The sheer complexity and lack of uniformity found in regulatory regimes across the globe can be a serious headache for companies doing business internationally. When it comes to banking regulatory compliance and other sensitive issues, failure to keep up with all the necessary requirements can result in significant penalties.
Here are some challenges of multijurisdictional compliance globally and in the United States to be aware of.
International Compliance Issues
Operating internationally certainly comes with a variety of significant benefits, especially the potential for exponential growth and significant cost savings. But there’s one major caveat: expanding internationally without first understanding the nuances of each new jurisdiction’s regulations and laws can result in delays in resource and massive fines.
The truth is that every business operating in a cross-jurisdictional manner is going to deal with compliance issues. The key is to identify a level of risk that you are comfortable with and to work within those parameters.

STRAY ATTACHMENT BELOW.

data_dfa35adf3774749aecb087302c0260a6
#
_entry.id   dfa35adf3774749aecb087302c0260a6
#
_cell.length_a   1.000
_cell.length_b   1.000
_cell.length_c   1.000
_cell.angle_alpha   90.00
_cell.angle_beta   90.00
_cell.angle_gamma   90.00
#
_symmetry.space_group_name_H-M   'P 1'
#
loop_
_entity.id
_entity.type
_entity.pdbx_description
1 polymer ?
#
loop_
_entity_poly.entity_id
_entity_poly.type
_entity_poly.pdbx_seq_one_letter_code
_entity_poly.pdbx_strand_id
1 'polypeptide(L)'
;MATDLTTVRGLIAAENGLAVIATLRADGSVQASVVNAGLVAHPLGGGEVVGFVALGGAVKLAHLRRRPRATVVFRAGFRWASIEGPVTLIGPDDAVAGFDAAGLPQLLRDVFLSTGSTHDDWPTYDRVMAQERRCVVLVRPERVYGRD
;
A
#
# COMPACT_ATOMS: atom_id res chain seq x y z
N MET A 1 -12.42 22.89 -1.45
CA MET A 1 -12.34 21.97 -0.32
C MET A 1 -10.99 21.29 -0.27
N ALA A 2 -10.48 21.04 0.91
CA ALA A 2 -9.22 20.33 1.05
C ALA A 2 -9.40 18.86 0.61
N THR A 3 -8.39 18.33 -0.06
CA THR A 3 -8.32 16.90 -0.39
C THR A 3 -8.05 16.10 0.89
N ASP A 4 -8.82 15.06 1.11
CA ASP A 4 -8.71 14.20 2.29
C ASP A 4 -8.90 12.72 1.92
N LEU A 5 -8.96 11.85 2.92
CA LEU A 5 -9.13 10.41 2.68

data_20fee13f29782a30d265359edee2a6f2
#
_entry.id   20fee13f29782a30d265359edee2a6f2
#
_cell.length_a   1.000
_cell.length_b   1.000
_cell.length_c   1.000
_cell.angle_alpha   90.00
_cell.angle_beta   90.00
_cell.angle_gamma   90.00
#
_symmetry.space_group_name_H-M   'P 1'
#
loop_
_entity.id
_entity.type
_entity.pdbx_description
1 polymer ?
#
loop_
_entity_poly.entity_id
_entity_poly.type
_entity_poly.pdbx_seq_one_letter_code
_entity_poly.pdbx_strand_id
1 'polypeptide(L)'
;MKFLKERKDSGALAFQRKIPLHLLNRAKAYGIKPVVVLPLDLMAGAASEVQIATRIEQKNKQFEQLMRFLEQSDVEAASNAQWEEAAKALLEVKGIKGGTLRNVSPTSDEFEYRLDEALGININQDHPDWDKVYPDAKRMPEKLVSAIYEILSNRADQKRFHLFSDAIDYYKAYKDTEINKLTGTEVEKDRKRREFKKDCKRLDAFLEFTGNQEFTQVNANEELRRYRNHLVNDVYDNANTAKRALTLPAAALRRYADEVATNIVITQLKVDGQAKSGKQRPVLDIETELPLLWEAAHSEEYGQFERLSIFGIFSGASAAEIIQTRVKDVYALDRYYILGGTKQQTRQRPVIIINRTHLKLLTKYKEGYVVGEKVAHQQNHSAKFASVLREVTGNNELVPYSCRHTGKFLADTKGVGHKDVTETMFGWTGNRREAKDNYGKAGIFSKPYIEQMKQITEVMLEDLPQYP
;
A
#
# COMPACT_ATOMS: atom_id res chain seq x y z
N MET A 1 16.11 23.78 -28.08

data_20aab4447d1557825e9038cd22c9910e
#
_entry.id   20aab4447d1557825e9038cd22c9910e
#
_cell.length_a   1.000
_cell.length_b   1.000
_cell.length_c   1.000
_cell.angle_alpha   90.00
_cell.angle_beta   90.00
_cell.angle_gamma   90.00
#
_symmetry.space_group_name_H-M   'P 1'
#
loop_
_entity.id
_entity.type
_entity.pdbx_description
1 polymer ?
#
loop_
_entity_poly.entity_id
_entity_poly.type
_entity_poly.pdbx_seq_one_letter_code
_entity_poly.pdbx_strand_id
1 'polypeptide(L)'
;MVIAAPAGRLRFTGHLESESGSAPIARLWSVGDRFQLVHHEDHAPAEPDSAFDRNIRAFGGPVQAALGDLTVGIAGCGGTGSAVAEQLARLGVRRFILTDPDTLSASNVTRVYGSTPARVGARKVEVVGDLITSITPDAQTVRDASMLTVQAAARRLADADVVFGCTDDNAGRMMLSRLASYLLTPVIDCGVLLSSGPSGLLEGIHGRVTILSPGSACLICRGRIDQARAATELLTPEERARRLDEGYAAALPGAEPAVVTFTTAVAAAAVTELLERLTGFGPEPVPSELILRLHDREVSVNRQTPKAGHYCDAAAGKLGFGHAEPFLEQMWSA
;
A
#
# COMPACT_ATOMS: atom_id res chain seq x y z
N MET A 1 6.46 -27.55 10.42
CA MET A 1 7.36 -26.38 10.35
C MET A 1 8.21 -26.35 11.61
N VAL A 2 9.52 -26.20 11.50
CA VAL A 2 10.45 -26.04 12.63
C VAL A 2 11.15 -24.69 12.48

For example, the European Union has relatively strict data privacy laws, and companies operating in this sphere must adhere to these regulations when handling employee and customer data. For U.S. firms, this may require separating domestic and European data in order to stay compliant with E.U. regulations.
As you would suspect, when it comes to compliance, the level of complexity rises as the number of markets increases. Companies with global ambitions must have an internal and external solution in place to identify local laws and regulations, and monitor compliance. Choosing the right solution boils down to attributes such as quality, comprehensiveness, cost, reach and local expertise.
This is more important than ever, as the number of regulatory actions continue to rise across the globe. Other nations have followed America’s lead in vigorously pursuing its regulatory prerogatives abroad.
In the United States, companies must navigate a variety of commerce-related rules and regulations to stay on the right side of domestic law. While operating internationally, U.S. firms must conform to domestic laws, in conjunction with the regulations of each new jurisdiction. Foreign firms operating in the United States, on the other hand, must comply with the rules of the U.S. International Trade Commission and other regulatory requirements.
The Bottom Line
Businesses with an eye on global expansion need to be aware of the significant compliance challenges every new market presents. When it comes to banking regulatory compliance, firms that have safeguard solutions in place will be able to avoid any regulatory sanctions and operate more smoothly and efficiently.